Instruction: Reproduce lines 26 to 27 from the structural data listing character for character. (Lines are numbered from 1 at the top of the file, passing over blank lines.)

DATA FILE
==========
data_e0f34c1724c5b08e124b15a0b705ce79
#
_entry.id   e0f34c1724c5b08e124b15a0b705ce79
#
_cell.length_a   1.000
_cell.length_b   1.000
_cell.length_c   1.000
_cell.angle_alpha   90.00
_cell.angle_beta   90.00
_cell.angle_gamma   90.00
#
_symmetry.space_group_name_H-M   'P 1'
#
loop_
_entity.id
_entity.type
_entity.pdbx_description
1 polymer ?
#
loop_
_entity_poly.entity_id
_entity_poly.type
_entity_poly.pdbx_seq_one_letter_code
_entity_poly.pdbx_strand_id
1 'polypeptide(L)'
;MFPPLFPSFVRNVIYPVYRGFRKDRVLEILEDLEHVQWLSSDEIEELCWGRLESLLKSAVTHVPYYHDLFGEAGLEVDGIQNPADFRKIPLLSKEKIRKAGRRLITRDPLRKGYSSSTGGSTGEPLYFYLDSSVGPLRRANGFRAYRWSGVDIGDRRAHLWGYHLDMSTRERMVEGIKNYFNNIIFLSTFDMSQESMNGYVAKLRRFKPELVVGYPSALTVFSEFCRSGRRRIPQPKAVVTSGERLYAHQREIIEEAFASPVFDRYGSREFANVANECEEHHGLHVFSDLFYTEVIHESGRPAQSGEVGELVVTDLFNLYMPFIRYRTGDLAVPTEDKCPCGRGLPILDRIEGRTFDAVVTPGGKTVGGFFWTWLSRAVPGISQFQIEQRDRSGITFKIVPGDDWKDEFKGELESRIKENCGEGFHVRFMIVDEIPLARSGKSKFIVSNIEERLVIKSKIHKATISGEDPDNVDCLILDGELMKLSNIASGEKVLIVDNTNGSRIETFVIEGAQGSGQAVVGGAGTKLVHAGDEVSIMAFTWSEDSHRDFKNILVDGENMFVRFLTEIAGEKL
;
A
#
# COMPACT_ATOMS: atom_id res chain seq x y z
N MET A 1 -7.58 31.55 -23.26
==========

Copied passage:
;MFPPLFPSFVRNVIYPVYRGFRKDRVLEILEDLEHVQWLSSDEIEELCWGRLESLLKSAVTHVPYYHDLFGEAGLEVDGIQNPADFRKIPLLSKEKIRKAGRRLITRDPLRKGYSSSTGGSTGEPLYFYLDSSVGPLRRANGFRAYRWSGVDIGDRRAHLWGYHLDMSTRERMVEGIKNYFNNIIFLSTFDMSQESMNGYVAKLRRFKPELVVGYPSALTVFSEFCRSGRRRIPQPKAVVTSGERLYAHQREIIEEAFASPVFDRYGSREFANVANECEEHHGLHVFSDLFYTEVIHESGRPAQSGEVGELVVTDLFNLYMPFIRYRTGDLAVPTEDKCPCGRGLPILDRIEGRTFDAVVTPGGKTVGGFFWTWLSRAVPGISQFQIEQRDRSGITFKIVPGDDWKDEFKGELESRIKENCGEGFHVRFMIVDEIPLARSGKSKFIVSNIEERLVIKSKIHKATISGEDPDNVDCLILDGELMKLSNIASGEKVLIVDNTNGSRIETFVIEGAQGSGQAVVGGAGTKLVHAGDEVSIMAFTWSEDSHRDFKNILVDGENMFVRFLTEIAGEKL
;